Article by: Perry Romanowski

Clean Beauty is all the rage these days and it can be directly related to the difficulties in formulating natural cosmetics. Although there are not actually any cosmetics that I would consider natural (there is no lipstick bush) some things are seen as more natural than others. Ingredients that are obtained from plants or chemically modified from plants or chemically identical to plant ingredients are considered by some people “natural.”

The problems with formulating natural

However, there are some significant challenges to formulating natural. It was these problems that led to the creation of this new niche called Clean Beauty. Some of the problems are as follows.

There aren’t many natural ingredients

First, when you commit to formulating natural you’ve significantly reduced your formulation options. The INCI dictionary lists about 22,000 different chemicals that can be used in cosmetics. Maybe 10% of those would be considered natural. Now, most natural standards groups and retailers solve that problem by just making exceptions and letting formulators use synthetic ingredients that seem natural so it expands the actual ingredient pallet. However, if you’re being a natural purist there aren’t many things you can use.

The natural options don’t work as well

Another problem with natural formulating is that the ingredients you are restricted to are not the best functional ingredients. As an example, if you wanted a truly natural, from the planet cleansing surfactant, you’re only real choice is a saponin from the berries of a soapnut tree. These are not nearly as effective as synthetic surfactants and they’re hard to work with. And consider colorants. There are very few truly natural colorants that have been approved by the FDA. I saw a blog post where they went through and listed all these extracts and the different colors you can get from them. But you know what? In the US it is illegal to use most of them for the purpose of coloring your product. There are less options and they don’t work as well.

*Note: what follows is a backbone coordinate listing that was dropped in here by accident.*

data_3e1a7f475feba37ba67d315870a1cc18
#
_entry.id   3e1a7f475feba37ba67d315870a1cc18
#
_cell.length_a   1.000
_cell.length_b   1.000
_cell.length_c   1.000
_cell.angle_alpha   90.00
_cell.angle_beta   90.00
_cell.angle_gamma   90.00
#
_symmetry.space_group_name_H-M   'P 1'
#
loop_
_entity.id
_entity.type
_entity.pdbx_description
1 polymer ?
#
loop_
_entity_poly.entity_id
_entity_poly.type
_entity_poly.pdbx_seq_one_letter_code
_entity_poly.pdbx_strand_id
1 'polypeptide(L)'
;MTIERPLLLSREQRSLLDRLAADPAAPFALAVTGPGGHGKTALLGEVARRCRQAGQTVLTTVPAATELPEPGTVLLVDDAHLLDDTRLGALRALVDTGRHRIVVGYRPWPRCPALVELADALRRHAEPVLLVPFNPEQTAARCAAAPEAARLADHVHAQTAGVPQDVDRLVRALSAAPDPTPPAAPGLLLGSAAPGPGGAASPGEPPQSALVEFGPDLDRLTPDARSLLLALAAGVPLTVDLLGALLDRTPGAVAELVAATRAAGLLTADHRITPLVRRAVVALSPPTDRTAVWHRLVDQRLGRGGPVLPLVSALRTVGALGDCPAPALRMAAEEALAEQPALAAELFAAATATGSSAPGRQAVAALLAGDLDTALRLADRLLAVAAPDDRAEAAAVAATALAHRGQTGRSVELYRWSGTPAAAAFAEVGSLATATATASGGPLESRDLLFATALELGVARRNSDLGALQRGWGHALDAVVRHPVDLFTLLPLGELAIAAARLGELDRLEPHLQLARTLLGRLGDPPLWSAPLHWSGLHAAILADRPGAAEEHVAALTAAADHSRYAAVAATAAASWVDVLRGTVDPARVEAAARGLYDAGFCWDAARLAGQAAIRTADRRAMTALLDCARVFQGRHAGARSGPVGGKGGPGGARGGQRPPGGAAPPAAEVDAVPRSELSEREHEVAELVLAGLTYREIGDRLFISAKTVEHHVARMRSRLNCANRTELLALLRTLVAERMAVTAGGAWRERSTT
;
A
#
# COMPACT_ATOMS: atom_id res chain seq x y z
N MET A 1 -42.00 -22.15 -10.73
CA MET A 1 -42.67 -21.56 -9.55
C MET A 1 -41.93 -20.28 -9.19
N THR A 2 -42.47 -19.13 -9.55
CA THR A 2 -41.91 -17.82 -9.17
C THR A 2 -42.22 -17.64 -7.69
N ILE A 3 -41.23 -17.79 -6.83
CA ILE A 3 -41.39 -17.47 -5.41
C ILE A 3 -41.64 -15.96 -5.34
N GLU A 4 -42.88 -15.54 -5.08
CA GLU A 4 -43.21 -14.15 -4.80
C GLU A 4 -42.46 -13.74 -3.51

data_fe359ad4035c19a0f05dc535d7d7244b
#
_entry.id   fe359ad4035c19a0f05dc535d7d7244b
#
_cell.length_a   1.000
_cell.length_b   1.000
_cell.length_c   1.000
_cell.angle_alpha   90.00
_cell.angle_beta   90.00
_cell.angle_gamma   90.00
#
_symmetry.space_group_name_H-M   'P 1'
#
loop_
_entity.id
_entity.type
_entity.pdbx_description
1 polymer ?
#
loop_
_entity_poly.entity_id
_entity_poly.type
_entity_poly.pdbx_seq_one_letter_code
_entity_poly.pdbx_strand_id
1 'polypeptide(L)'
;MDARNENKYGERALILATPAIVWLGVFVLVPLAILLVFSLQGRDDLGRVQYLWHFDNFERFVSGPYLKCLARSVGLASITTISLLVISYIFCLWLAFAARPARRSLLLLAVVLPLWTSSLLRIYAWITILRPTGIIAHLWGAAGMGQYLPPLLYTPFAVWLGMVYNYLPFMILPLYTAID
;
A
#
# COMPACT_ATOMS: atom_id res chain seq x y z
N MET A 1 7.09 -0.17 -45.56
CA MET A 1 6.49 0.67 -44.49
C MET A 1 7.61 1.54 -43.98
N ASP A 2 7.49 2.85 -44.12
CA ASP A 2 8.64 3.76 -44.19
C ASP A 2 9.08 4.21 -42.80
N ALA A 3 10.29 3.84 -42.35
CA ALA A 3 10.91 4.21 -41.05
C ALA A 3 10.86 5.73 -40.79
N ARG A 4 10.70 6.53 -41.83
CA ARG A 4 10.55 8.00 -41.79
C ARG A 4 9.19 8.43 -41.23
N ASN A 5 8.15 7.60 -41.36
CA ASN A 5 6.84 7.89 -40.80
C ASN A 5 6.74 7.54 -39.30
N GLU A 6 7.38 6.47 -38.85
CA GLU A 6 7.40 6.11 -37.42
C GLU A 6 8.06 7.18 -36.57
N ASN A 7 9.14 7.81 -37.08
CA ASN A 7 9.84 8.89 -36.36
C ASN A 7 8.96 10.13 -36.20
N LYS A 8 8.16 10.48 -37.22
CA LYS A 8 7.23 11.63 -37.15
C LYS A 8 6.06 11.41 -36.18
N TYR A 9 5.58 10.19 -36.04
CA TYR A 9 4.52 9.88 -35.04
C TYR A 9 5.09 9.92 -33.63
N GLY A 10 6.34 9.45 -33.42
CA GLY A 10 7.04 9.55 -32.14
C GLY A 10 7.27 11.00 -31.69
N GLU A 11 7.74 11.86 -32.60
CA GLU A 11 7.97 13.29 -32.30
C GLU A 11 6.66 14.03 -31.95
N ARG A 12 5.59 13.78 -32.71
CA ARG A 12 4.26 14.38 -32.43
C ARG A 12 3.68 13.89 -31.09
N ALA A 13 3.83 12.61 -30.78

The supply is inconsistent

And even if you find a natural ingredient that works great, you can’t necessarily count on always being able to get that ingredient. I know in the recent past there was a significant problem with the yearly jojoba crop and getting jojoba oil was a challenge for many brands. If you are a smaller brand and there is a problem with any crop, you could be out of luck for getting a supply. Or you might get an ingredient that worked one way one year but the growing conditions made it such that you got an ingredient with the same name that didn’t work the same way.

Natural ingredients are harder to work with

When you formulate natural your limited in what you can formulate with and it is particularly difficult in terms of preservation. Natural ingredients are more prone to contamination than synthetic ingredients. That’s what happens when you leave something outside and exposed to the natural environment. And there are just not many options when it comes to formulating using only natural preservatives. Sometimes you just can’t get a preservative that is effective enough.

Natural fallacy

Natural marketing is based primarily on fear and the natural fallacy. Marketers of these products want people to believe that things that are natural are safer for you. They want people to believe that things that are natural work better. Unfortunately, or fortunately depending on your perspective, neither of these things are necessarily true.

Natural is not more safe

It certainly isn’t true that natural things are safer for you. Safety of an ingredient has nothing to do with whether it is natural or not. Certainly there are safe natural ingredients. But there are also unsafe natural ingredients. Who wants to take a blop of poison if extract and rub it on their skin? In fact, if you look at the ingredients that cause the most skin reactions, they are normally natural or naturally derived ingredients.

Natural lacks performance